and the rain came in from the wide blue yonder
~ from the song Coma Girl
by Joe Strummer and the Mescaleros
On this day of torrential rainfall, I suppose it’s natural for thoughts to turn to . . . fungi.
Setting aside plant roots, fungi constitute some 90 percent of the biomass of forest soil, release huge amount of carbon dioxide into the atmosphere as they do their work on dead wood, give that rise to bread and that kick to beer and wine, aid us with antibiotics, and, until recently, I have to admit, mostly went unnoticed as I traipsed through the woods to a fossil site or shepherded my dog on a walk along a woodland trail.
Frankly, I’m surprised it took so long for the fantastically complex Fungi Kingdom to really register with me. I mean my usual posture in the field is certainly appropriate – head down, eyes scanning the ground. (Of course, I’ve been looking for the telltale signs of fossilized tooth or bone.)
Further, one of my favorite naturalists, Beatrix Potter, was a mycologist, producing aesthetically pleasing and scientifically accurate drawings of fungi. This gloomy, dreary day is a perfect moment to have a cuppa and read about Potter or reread one of her children’s tales.
In a previous post, I’ve touched on Potter’s rebuff by the British scientific community when she dared to assert herself on scientific matters involving fungi. Excluding the summary dismissal by the establishment that essentially concludes the story of her scientific endeavors with fungi, it’s an uplifting account of a shy woman in her late 20s reaching out and connecting over fungi with an older, withdrawn, and eccentric mycologist. Scotsman Charles McIntosh was someone the Potter family knew from vacations in Scotland. He worked as a postman but the self-taught naturalist was a renowned expert on fungi, consulted by botanists and mycologists from throughout Britain. Potter and McIntosh had a truly symbiotic relationship, she drew pictures of the specimens that he sent her, he shared his knowledge, identifying specimens she found. The two exchanged thoughts and insights on the fungal lifecycle.
In her journal entry of October 29, 1892, Potter described him this way with her usual wit,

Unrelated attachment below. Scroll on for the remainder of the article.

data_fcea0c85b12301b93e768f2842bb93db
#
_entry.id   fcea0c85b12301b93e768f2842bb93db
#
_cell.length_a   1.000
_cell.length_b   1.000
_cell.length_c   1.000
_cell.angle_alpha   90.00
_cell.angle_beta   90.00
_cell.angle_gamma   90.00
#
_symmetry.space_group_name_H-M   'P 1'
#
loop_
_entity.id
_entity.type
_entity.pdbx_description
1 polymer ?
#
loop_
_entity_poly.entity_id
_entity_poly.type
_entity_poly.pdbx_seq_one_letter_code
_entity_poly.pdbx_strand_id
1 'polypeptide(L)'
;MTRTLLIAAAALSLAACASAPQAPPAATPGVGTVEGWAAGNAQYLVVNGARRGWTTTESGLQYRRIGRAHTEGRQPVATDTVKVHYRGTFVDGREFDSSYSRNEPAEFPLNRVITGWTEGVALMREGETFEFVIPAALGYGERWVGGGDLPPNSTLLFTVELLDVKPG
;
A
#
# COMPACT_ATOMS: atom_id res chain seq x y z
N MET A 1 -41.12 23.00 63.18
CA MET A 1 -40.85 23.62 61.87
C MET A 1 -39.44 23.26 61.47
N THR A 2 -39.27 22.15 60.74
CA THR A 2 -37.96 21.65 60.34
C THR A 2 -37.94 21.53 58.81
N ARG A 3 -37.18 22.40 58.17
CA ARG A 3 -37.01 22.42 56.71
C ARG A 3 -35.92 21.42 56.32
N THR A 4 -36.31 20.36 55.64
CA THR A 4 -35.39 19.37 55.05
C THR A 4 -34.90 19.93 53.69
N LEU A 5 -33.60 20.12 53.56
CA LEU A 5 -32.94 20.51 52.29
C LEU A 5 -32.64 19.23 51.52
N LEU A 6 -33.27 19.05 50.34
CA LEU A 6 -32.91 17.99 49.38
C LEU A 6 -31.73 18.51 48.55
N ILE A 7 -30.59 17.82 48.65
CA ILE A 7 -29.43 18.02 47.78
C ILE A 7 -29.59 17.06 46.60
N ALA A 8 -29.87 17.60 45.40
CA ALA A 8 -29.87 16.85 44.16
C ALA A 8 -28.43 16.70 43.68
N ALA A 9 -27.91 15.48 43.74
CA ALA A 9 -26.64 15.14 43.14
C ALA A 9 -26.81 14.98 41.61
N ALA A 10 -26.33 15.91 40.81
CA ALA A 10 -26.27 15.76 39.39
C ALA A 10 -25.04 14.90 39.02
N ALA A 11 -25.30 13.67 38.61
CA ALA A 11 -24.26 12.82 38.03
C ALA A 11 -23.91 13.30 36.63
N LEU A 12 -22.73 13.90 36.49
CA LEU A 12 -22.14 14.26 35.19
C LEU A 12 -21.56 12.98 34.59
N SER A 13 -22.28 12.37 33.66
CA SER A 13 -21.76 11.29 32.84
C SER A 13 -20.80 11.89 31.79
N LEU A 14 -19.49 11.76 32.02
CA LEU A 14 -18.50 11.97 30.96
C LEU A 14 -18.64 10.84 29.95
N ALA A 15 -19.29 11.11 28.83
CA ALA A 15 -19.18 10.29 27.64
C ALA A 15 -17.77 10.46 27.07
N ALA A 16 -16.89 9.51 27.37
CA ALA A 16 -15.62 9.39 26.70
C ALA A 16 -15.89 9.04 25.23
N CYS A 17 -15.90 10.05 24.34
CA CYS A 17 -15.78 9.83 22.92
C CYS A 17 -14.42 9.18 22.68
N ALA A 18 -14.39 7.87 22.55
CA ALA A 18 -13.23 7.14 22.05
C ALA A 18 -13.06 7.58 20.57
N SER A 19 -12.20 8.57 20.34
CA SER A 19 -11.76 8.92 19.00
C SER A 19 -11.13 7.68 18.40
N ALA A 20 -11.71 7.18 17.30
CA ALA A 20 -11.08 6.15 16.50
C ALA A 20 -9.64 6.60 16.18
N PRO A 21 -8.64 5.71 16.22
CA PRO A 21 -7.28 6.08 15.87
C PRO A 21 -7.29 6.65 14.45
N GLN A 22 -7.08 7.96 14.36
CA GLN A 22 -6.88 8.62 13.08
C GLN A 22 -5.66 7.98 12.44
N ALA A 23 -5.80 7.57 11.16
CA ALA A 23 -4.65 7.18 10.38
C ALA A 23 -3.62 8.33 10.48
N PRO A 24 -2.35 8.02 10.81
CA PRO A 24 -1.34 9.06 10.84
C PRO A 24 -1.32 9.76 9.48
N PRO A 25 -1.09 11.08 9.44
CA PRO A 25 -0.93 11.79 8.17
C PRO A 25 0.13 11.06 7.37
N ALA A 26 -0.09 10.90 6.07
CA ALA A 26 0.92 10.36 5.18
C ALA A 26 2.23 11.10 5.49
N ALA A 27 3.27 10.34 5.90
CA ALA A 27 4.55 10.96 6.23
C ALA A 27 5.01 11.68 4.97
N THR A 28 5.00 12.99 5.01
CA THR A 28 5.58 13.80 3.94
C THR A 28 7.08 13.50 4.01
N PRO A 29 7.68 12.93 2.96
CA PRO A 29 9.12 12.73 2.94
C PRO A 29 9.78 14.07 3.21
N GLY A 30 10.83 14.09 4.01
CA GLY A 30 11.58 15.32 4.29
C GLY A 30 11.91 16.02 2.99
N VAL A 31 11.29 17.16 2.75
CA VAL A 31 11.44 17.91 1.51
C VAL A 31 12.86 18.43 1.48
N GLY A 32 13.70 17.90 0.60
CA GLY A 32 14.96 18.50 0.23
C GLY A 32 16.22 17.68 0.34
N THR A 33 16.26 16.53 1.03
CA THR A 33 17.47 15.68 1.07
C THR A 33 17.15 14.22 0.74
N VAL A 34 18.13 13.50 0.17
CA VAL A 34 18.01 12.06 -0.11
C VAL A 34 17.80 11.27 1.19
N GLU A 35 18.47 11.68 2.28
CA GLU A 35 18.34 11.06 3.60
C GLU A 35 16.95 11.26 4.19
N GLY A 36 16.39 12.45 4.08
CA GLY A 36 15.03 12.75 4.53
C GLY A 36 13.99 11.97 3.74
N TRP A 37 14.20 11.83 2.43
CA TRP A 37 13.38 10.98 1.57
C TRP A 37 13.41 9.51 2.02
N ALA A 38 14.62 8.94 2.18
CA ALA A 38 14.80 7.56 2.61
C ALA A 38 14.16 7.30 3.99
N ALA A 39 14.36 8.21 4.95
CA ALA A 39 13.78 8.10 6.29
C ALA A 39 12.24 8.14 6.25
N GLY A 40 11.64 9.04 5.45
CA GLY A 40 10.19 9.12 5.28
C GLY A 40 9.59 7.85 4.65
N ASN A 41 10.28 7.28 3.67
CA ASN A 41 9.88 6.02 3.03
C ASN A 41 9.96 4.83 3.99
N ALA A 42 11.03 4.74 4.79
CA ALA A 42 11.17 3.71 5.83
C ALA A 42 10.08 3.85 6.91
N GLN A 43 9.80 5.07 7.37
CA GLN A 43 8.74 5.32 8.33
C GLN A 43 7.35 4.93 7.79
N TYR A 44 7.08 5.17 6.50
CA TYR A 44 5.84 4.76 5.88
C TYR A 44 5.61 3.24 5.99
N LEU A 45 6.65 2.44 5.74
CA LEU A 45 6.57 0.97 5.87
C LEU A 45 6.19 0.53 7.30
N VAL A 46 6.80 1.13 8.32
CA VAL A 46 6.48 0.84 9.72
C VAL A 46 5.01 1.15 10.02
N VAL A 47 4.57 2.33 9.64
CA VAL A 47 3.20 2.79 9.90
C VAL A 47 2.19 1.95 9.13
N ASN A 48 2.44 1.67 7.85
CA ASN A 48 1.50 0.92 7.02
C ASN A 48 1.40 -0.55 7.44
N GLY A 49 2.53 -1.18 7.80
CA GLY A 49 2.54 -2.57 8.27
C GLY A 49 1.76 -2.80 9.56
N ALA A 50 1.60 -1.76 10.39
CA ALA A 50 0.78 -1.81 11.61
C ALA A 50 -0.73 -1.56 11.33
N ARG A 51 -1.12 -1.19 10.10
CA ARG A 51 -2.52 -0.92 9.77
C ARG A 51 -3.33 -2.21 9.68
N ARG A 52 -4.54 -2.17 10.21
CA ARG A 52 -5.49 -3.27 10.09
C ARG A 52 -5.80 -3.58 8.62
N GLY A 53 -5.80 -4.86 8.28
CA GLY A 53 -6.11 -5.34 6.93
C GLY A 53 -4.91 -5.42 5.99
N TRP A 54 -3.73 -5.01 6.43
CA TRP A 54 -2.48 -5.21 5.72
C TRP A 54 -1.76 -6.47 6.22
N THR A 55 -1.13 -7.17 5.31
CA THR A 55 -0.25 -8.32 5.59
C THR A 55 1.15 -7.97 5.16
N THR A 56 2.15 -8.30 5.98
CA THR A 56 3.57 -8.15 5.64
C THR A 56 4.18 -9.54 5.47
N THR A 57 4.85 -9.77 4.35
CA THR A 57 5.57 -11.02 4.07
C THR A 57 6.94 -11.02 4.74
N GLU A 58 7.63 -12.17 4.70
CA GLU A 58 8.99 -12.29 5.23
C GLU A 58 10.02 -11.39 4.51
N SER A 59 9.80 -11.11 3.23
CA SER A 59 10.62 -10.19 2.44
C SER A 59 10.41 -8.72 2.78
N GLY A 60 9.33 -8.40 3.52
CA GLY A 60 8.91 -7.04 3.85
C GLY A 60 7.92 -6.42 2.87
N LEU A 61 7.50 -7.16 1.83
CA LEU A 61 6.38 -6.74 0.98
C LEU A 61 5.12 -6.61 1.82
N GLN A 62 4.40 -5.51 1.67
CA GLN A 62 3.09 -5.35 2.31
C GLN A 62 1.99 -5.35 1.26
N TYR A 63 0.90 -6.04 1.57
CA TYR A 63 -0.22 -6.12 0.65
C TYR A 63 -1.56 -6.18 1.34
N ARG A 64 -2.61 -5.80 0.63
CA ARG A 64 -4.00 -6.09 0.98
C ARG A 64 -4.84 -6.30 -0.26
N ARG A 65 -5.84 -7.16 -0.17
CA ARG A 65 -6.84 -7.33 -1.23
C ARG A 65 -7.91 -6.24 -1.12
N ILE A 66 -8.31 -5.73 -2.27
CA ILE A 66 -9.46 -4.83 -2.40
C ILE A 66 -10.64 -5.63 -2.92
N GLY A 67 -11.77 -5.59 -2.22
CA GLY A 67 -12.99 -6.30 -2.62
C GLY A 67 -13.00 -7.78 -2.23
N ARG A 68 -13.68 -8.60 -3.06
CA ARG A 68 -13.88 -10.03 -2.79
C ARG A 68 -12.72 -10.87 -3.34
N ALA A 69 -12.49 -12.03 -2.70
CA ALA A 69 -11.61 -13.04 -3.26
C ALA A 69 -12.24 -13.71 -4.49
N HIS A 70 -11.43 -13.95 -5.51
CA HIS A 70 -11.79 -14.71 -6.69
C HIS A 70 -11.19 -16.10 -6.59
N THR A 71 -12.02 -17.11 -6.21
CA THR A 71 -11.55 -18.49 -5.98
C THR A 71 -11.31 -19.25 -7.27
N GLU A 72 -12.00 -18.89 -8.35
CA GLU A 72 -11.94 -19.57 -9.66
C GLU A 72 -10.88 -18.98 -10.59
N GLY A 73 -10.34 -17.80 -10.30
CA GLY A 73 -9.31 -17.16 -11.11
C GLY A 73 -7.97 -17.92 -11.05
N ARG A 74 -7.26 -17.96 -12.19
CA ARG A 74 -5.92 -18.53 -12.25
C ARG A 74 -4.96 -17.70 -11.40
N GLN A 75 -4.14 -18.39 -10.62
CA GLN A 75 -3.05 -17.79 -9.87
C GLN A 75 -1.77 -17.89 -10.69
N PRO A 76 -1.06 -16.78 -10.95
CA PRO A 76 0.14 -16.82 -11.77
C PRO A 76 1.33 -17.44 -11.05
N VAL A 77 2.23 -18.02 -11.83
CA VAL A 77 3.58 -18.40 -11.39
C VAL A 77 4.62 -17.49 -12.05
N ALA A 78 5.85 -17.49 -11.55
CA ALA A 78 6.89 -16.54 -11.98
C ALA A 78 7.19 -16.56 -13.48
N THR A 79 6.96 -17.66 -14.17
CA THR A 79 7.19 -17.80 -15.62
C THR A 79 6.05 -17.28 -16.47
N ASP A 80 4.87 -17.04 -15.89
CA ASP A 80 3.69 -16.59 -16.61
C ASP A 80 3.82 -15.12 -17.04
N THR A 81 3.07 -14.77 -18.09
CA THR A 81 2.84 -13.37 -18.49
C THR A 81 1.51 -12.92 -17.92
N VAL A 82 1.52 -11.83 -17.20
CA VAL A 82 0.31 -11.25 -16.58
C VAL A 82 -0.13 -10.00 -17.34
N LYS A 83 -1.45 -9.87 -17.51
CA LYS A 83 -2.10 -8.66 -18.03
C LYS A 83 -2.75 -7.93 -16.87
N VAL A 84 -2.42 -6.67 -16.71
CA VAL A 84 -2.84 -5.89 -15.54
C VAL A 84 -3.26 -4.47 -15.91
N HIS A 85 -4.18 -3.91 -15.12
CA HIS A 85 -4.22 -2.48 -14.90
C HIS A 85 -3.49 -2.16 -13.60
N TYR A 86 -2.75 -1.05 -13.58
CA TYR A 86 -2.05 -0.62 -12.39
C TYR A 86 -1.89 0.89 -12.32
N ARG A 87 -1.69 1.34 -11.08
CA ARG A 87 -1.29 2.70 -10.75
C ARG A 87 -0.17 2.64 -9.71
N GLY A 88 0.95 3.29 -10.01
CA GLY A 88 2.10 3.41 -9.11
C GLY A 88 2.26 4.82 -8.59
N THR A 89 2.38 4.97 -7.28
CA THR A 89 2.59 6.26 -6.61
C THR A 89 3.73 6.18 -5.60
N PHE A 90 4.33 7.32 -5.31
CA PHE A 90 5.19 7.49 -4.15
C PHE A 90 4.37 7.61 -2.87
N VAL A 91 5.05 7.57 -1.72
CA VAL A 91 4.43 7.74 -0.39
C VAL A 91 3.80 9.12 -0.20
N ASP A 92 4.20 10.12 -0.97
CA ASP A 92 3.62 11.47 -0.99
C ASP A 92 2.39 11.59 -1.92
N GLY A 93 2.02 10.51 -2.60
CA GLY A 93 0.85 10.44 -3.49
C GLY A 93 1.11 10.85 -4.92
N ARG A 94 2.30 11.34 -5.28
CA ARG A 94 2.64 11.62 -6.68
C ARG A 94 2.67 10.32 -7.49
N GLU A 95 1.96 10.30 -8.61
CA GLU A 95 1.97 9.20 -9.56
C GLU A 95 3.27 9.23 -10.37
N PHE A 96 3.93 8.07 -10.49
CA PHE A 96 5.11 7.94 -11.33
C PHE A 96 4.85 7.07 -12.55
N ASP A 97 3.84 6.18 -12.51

When one met him, a more scared startled scarecrow it would be difficult to imagine. . . . He was quite painfully shy and uncouth at first, as though he was trying to swallow a muffin . . . . (p. 82, Beatrix Potter: A Life in Nature by Linda Lear)In another comment in that same journal entry, I sense that she realized the McIntosh, a curious man and a man of curiosities, was a “throw back” and that his expertise arose from a disconnect with late 19th century British life.
[M]odern habits and machines are not calculated to bring out individuality or the study of Natural History. (p. 81)I like to think on the relationship between these two who found the broader social world difficult to navigate.
And on this wet day, there’s also something fitting about a particular fungi, Tremella foliacea, known as Leafy Jelly Fungus, an organism that truly enjoys the rain. Indeed, for much of the week, I was frustrated in my efforts to identify it and there’s a wonderfully logical reason for that as demonstrated by the pictures below. The first two show either end of a stretch of the fruitbodies of this fungus earlier in the week.
This second set of pictures shows the ends of the same array of fruitbodies this afternoon, after a couple of inches of rain.
Such dramatic changes. From black to reddish orange, from shriveled scabs to erect gelatinous “leaves” clearly bloated with rainwater – now matching guidebooks on fungi. A saprotrophic beauty in the rain.
(Part of the allure of being a neophyte in any aspect of natural history is the encounter with new words, particularly words that please the ear, tongue, and mind. Well, mentally pleasing is probably not what saprotrophic is. The word is from a Greek root sapro meaning rotten or putrid, and trophi meaning nourish or food – together, an adjective describing an organism that draws nourishment from dead or dying matter.)
For the information on fungi presented here, I’ve relied on Mushrooms of Northeast North America by George Barron (1999), one of the best guides to fungi I’ve found and, believe me, I’ve consulted many of those readily available. Barron has a degree in botany from the University of Glasgow in Scotland (how appropriate) and a doctorate in mycology from Iowa State University. No one guide seems to do it all, but this one gets closest for my neck of the woods.